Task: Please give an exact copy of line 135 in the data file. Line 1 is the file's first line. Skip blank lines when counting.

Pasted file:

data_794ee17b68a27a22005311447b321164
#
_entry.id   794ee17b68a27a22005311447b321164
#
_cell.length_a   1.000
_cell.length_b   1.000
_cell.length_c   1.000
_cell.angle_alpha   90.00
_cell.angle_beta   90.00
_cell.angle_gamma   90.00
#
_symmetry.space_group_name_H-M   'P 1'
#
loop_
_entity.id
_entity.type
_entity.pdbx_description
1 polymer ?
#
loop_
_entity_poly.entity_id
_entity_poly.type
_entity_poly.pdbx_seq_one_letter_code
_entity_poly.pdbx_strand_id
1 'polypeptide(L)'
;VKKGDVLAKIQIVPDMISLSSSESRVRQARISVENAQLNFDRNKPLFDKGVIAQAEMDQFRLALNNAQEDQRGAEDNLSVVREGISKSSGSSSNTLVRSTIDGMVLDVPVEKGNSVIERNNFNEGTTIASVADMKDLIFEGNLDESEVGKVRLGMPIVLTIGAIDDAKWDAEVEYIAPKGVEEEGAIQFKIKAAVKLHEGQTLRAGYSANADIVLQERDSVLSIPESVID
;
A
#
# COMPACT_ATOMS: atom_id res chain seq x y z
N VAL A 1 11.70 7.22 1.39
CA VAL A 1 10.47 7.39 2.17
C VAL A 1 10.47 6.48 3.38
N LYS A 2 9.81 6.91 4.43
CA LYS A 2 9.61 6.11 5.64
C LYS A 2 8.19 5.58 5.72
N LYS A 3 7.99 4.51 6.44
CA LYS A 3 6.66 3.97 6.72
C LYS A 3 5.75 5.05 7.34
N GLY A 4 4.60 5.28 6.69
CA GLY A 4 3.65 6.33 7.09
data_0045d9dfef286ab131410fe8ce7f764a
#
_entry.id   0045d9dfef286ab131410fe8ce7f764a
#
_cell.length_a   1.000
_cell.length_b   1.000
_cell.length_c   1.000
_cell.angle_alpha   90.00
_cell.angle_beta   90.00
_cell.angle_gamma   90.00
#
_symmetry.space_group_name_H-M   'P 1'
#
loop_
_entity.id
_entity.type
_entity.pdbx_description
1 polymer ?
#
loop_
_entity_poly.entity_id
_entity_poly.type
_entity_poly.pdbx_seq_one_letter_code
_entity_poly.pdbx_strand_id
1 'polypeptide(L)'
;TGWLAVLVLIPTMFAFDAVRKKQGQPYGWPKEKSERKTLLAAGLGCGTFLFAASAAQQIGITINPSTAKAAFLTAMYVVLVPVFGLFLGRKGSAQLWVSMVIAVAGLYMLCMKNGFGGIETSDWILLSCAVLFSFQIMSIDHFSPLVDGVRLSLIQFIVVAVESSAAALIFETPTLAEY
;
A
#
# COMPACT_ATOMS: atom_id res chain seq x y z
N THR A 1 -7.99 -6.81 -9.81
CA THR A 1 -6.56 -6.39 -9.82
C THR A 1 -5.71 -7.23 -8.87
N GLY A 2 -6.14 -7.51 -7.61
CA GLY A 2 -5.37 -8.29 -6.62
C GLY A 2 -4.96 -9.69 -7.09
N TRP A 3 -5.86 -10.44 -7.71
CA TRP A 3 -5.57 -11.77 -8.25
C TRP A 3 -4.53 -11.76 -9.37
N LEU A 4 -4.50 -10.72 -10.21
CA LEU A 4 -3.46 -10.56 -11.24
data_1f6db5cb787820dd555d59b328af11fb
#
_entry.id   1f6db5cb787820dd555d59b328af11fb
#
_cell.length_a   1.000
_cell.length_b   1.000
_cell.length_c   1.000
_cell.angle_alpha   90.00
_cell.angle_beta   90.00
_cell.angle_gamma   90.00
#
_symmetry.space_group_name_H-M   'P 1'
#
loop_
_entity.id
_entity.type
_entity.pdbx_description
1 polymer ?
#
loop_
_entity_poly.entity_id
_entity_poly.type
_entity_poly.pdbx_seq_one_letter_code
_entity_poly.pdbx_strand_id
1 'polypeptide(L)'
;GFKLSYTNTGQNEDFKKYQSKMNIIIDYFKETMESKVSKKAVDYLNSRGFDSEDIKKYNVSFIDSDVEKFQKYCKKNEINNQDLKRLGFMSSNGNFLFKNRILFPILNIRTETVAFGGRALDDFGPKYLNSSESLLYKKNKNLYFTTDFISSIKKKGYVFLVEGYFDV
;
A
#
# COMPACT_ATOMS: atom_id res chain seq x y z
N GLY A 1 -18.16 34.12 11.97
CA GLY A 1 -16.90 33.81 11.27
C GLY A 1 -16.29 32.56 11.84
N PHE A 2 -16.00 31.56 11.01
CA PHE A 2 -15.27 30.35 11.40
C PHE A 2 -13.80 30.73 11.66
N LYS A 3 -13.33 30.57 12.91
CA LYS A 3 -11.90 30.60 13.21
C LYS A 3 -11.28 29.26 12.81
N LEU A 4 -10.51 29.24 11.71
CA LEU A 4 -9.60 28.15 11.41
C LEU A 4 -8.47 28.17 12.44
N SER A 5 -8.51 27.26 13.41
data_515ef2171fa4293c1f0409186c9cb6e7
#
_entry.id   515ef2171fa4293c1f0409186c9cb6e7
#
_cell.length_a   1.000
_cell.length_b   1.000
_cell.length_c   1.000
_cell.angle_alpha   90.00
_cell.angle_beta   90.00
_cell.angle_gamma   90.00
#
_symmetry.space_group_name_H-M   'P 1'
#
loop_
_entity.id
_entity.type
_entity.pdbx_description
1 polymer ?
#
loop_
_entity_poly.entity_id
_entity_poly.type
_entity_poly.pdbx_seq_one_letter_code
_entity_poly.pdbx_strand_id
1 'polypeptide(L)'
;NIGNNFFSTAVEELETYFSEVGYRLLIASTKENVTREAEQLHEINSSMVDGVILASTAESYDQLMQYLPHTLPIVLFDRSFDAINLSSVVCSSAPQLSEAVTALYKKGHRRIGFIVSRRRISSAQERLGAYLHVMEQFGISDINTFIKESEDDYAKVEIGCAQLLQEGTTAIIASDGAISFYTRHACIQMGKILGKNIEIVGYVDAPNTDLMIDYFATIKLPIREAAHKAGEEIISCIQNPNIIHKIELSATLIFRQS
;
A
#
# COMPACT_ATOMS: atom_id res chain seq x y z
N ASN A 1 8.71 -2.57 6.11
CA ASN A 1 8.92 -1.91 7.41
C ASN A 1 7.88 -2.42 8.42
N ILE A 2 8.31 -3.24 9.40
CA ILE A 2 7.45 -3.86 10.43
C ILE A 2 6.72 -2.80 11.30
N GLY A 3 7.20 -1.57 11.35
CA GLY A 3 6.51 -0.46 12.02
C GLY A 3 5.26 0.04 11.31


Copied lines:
_cell.angle_gamma   90.00